This week has been stressful, but at the same time I finish the week with the feeling that I am good at my job. I stressed about the very different funeral. An intimate and small one. Somehow it is easier to take a big one from behind a lectern, or at least its more familiar. I realised that a totally different approach was needed for this one. But the good thing is I could do it and do it well. I adapted! It felt OK and I could tell I was being helpful and meaningful for those involved. Yesterday I worked on the things for today. I had read extensively for the service and had been nutting out how to communicate it. As time went on I gathered material together. I planned all the different things I had to do in my mind and how to schedule them. "First I'll do this and put it on a memory stick ... then I'll do that leaflet.. then I'll write up my final draft.. then I'll do the power points.. then.. and then..."  It was about 7a.m. when my wife and I got to the Church this morning. The first service we had to host was at 9:15.  It all went so smoothly. I followed my plan and worked through all I had to do, and was so ready I could go up at 9:05 and chat with people arriving. For the next service also everything fell into place and while leading I could tell people were "with me". I "done good".  The Genesis myth has God working on creation and five times it says; "And God saw that it was good". In the final day it says, "And God saw everything that he had made, and behold, it was very good." Well I look back on this week and even though I have not felt confident, and I stressed out frequently, and sometimes thought and said, "I can't do this!" ... as I look back I can say with pride... "I did it, and I did it well. I made a difference in people's lives! Oh yeah!"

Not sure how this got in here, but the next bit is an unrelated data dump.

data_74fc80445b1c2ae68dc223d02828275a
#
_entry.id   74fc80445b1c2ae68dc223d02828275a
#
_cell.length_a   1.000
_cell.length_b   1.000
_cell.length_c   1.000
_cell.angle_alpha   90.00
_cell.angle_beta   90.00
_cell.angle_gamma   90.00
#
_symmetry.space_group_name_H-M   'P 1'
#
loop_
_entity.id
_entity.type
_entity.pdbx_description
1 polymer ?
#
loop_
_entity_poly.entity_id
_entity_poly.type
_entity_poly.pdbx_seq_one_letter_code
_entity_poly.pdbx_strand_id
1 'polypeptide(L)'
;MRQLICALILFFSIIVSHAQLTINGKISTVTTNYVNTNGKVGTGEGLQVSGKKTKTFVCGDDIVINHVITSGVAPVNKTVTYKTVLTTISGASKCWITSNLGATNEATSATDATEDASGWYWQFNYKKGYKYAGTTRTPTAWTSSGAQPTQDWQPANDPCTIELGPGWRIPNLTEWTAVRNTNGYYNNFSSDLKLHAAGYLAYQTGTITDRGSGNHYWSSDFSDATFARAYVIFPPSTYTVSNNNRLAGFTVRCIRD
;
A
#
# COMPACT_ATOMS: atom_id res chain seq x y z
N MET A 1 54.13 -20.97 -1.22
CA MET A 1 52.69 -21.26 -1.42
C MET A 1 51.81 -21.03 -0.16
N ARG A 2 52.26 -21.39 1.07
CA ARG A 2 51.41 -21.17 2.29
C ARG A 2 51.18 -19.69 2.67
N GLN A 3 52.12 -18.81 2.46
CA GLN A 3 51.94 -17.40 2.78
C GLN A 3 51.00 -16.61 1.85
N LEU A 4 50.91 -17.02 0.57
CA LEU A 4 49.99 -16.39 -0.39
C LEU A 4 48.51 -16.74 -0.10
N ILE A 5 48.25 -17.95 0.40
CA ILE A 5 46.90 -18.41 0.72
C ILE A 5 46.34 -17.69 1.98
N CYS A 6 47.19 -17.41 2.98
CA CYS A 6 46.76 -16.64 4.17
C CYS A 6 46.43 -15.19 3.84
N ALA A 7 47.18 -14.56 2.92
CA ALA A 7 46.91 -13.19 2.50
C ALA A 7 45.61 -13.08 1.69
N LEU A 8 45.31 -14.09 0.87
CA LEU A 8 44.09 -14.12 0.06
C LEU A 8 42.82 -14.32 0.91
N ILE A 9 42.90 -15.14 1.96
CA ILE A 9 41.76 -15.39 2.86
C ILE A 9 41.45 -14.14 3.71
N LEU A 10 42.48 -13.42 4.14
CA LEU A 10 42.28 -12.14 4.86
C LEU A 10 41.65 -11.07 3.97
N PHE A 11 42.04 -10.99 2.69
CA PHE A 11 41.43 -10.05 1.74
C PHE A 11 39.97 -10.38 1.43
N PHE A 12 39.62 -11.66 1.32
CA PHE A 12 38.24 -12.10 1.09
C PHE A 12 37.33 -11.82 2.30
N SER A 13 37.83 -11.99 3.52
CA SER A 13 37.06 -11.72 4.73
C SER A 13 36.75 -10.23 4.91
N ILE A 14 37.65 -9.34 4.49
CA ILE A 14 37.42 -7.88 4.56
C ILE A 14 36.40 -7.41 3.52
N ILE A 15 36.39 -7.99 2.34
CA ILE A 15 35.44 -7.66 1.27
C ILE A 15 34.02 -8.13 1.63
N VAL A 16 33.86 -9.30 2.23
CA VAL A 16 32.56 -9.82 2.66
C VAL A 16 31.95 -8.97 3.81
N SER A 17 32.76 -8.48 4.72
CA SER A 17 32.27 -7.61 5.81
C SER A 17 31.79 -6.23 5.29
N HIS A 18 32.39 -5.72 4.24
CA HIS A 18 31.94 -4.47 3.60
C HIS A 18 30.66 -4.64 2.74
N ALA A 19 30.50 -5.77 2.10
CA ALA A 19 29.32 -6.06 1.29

Election blues